My friend Heather was recently part of her office's weight loss challenge. When she signed up, she felt the in-office 'Biggest Loser' competition was exactly the motivation she needed to lose the extra 15 pounds she had been fighting with for some time.
On the first day of the competition, all the participants 'weighed-in' and set a weight loss goal for the next two months. The only requirement of the challenge was that each participant come in for weekly weigh-ins. Heather set her goal to be a loss of fifteen pounds and enthusiastically threw herself into a healthy eating plan and exercise regimen.
At the end of the competition, Heather was devastated and felt as though she failed: She only lost 10 pounds. Heather was so caught up in the number on the scale that she lost sight of all that she had achieved over the course of the two month challenge.
Unfortunately, weight loss challenges often fall short if they aren't planned or managed properly. Here are three mistakes many of them make:
1. Bad Ways of Measuring Success: Weight is only one indicator of health. As in Heather's case, focusing on weight can be discouranging and disappointing. Many times, what shows up on the scale can be highly misleading. As a result, it is important to utilize several methods of assessing an individual's progress. Here are some to consider:
- BMI: A 5'-10" person who weighs 175 pounds is very different than a 5'-2" person who weighs 175 pounds. BMI takes height into account. Calculate your BMI...
- Body Measurements: As you lose weight, you also lose inches. Measuring how many inches are lost throughout the program helps you to understand how your body is changing. At the beginning of a program, women should measure the circumferences of their bust, chest, waist, hips, thighs, calves, upper arm and forearm. Men should measure the same areas, except for their bust. Take these measurements every month to see your progress.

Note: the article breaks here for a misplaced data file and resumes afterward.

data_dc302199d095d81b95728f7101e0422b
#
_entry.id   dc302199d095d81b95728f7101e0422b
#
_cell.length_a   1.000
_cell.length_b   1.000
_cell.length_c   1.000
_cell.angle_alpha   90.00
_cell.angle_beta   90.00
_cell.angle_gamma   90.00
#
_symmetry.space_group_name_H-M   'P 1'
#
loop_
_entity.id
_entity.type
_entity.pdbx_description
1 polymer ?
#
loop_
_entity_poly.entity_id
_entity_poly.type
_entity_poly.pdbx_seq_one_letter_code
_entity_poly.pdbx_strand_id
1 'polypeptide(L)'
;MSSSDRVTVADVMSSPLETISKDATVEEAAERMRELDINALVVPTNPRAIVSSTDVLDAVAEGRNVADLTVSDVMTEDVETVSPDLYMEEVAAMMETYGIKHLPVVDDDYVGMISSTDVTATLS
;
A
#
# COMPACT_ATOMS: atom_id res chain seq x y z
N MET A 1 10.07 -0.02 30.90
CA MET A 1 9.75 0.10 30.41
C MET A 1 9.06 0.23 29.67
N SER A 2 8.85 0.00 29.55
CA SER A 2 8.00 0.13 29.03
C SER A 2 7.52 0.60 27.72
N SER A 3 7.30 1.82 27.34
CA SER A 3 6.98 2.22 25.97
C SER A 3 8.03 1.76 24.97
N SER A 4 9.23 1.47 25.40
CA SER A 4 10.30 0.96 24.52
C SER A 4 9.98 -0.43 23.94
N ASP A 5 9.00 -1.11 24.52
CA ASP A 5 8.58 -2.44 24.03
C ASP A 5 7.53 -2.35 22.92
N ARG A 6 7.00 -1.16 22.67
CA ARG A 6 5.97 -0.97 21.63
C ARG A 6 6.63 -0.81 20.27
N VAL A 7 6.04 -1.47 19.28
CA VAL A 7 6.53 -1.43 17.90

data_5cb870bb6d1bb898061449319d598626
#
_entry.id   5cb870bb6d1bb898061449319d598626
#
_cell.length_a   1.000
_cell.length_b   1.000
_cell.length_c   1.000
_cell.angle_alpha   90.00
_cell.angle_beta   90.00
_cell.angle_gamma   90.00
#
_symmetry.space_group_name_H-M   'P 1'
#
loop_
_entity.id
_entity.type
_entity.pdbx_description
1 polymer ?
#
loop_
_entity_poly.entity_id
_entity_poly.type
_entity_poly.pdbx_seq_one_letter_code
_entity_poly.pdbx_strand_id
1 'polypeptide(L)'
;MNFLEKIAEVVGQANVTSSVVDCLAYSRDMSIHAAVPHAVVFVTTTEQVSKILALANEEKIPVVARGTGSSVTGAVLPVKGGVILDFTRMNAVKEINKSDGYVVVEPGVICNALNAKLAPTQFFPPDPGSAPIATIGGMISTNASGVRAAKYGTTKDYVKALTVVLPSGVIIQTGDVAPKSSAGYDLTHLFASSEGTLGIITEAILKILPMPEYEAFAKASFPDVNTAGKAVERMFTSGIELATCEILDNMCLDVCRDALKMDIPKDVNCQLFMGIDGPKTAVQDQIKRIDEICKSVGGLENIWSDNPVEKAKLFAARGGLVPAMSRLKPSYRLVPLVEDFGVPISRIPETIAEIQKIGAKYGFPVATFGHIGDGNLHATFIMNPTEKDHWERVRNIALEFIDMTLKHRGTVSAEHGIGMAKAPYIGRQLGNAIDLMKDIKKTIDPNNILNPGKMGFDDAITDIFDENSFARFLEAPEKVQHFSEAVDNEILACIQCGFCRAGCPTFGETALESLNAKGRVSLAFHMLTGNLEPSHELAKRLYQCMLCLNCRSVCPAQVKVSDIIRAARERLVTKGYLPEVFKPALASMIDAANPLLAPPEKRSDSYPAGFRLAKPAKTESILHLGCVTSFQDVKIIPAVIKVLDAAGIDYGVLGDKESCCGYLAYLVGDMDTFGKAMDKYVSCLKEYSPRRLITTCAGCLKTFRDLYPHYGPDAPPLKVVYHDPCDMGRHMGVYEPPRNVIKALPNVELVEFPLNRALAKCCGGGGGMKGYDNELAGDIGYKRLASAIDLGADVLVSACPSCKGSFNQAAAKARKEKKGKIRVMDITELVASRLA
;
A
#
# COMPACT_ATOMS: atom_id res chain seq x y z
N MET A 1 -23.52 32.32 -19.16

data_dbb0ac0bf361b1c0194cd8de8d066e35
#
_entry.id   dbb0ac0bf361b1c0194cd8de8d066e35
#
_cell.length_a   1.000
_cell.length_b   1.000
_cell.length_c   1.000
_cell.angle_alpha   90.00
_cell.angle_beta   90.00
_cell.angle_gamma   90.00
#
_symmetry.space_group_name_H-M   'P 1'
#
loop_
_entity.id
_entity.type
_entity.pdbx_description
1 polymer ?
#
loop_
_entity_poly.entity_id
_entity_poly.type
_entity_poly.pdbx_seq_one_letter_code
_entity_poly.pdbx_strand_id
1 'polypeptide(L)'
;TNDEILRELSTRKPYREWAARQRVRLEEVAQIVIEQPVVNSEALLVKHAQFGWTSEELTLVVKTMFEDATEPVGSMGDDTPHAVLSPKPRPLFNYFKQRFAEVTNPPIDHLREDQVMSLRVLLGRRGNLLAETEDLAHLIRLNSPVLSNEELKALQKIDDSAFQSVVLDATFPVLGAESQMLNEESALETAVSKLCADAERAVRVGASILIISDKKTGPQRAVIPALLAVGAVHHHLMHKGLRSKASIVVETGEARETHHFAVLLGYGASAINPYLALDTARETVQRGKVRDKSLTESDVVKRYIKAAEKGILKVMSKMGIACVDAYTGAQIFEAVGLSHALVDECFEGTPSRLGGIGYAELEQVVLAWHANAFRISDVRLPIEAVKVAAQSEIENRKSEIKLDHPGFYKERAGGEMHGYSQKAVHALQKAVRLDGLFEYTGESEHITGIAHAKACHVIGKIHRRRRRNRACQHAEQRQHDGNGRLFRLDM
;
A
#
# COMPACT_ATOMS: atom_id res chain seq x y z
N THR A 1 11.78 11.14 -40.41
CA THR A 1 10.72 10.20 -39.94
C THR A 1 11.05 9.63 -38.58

- Body Fat / Lean Body Mass: Exercising and doing strength training will help you to lose weight, but more importantly, it will help you to lose fat while building muscle. Since one cubic inch of muscle weighs more than one cubic inch of fat, you may not see as much of a loss in weight, but you may very well lower your body fat and the inches in your body. Calculate your Body Fat...
- Heart Rate and Blood Pressure: Exercising can cause your resting heart rate and blood pressure to lower. This is a sign that your heart and body are getting into better shape and that you are becoming healthier.
- Visual: Watch how your clothes start to fit and see how your body changes. Are your clothes fitting better? Do you feel more confident and better in what you wear? Qualitative assessments can be just as telling as quantitative ones.
2. Lack of Education: Losing weight should be done in a healthy way. If participants aren't educated in how to safely and effectively lose weight, they may not see the results they wanted. Starving yourself, extreme dieting and over-exercising, all can do more damage than good. Bring in registered dietitians, nutritionists, wellness counselors and fitness specialists to speak to the group. If your company won't sponsor this or you are doing this challenge with friends outside of the office, task each group member to do some research on a wellness topic and report what they learn back to the group.
3. Lack of Emotional Support: Weight loss requires a supportive environment. If an individual doesn't have the support of friends or colleagues, they may be set up for failure. Bring in a wellness counselor who can help individuals work through these issues. Or, start your own support group. Have weekly meetings that focus solely on the struggles, set-backs, achievements and emotional side of the process.
I'd rather see Weight Loss Challenges be called Health Improvement Challenges. It moves the focus away from the scale and onto a healthier mindset.
Have you had any weight loss challenges at work? Did you partake in them? What did you think?